Philip Morris International (NYSE:PM) has done extremely well over its short history as an independent publicly traded company, but its share-price growth recently has slowed. In response, some investors have wanted to see signs that the international tobacco giant can find new avenues for growth and take better advantage of the opportunities that it already has at its disposal. Recently, CFO Jacek Olczak addressed the Consumer Analyst Group of New York at an industry conference and shared some key aspects for Philip Morris' growth going forward.
The ongoing transformation at Philip Morris
The most telling comment that Olczak made was near the beginning of his presentation, in which he noted, "2016 was a pivotal year for PMI, reflecting exciting progress in our transformation to a smoke-free future." In particular, the CFO's statement was based on the fact that "while our cigarette portfolio continued to drive our income growth last year, we began to see clear signs of the enormous potential for our reduced-risk product portfolio."
Also, Olczak pointed out that 2016 was the first year in which reduced-risk products played a meaningful role in helping Philip Morris' bottom line. Out of roughly $1.05 billion in increased net revenue in 2016 excluding the impact of excise taxes, reduced-risk products brought in $739 million, up from an inconsequential amount in 2015.
Philip Morris believes that the overall reduced-risk portfolio "provides us with the single largest opportunity to significantly accelerate the growth of our business and generously reward our shareholders over the long term," in the CFO's words. Moreover, Olczak pointed out that "it is our vision that RRPs will one day replace cigarettes, and in fact, over 1.4 million adult consumers have already given up smoking and switched to our reduced-risk products."
Which directions will Philip Morris go with reduced risk?
The success of the iQOS heat-not-burn technology has already been huge for Philip Morris, and it's likely to remain the key focus for the company for the near future. Rollouts in Japan have gone extremely well, building impressive market share of nearly 7% by the last week of January and climbing a full percentage point in just a month's time. The company sees further rollouts in markets across the globe in 2017, and increases in production capacity should help Philip Morris address the shortages of HeatSticks tobacco that the company suffered in 2016.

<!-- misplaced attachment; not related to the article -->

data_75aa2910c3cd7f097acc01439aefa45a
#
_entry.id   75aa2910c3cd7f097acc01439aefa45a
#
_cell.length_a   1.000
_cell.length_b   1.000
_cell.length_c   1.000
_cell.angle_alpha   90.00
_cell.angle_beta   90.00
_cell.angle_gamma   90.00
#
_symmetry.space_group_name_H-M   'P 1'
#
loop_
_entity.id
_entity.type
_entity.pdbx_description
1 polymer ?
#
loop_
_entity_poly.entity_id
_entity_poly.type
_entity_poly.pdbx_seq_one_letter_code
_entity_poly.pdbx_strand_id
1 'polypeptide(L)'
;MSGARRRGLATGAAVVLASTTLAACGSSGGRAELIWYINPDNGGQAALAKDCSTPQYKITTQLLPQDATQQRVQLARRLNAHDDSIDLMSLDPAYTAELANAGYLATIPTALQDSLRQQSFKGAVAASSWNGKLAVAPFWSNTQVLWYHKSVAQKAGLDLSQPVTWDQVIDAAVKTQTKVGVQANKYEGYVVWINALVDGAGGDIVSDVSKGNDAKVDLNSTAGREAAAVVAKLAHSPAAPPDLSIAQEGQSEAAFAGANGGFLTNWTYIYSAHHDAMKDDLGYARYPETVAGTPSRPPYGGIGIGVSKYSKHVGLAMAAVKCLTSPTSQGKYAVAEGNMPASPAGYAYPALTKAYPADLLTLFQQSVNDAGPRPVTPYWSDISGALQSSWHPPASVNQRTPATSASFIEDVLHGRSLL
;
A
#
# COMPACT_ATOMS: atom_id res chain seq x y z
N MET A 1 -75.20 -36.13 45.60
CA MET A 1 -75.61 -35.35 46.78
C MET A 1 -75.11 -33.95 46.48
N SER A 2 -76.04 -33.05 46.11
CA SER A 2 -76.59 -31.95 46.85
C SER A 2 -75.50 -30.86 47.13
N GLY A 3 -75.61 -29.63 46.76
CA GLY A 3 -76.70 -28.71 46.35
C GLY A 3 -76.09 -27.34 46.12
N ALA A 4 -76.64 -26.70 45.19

Yet Philip Morris has other ideas for how to capitalize on reduced-risk products. One other category of heated-tobacco products has a look and feel more similar to a cigarette and uses a different type of heat source for heating tobacco without burning it. Meanwhile, two other platforms use nicotine-based vapors that don't include tobacco at all. One of the platforms uses a chemical reaction to produce vapor, while the other involves an electric heater to generate the vapor. Tests for all of the platforms will be happening during the coming year, and Philip Morris is optimistic about the information those tests will provide.
Will dollar strength keep plaguing Philip Morris?
At the same time, financial considerations have also played a role in Philip Morris' results. In recent years, the strong dollar has created a huge headwind for the company, in some years effectively wiping out organic earnings growth because of the lower value of the foreign currencies that the internationally focused business brings in as revenue and profit.
However, Philip Morris sees that impact lessening in 2017. Olczak noted that the company had recently slashed its anticipated currency headwind by more than half, and it now expects only $0.08 per share of downward pressure on earnings for the full 2017 year. The CFO pointed to key currencies such as the Egyptian pound and Russian ruble as drivers of the revised guidance.
Overall, Philip Morris International is seeing solid organic performance, and if the currency issues go away in 2017, then investors should finally see a bigger boost to the bottom line than they've enjoyed in recent years. For the long run, though, the key for Philip Morris will be how successful iQOS and similar reduced-risk products can be. If the cigarette giant can truly transform itself into a reduced-risk product specialist, then it could leave its competitors behind and be a true innovator in the industry.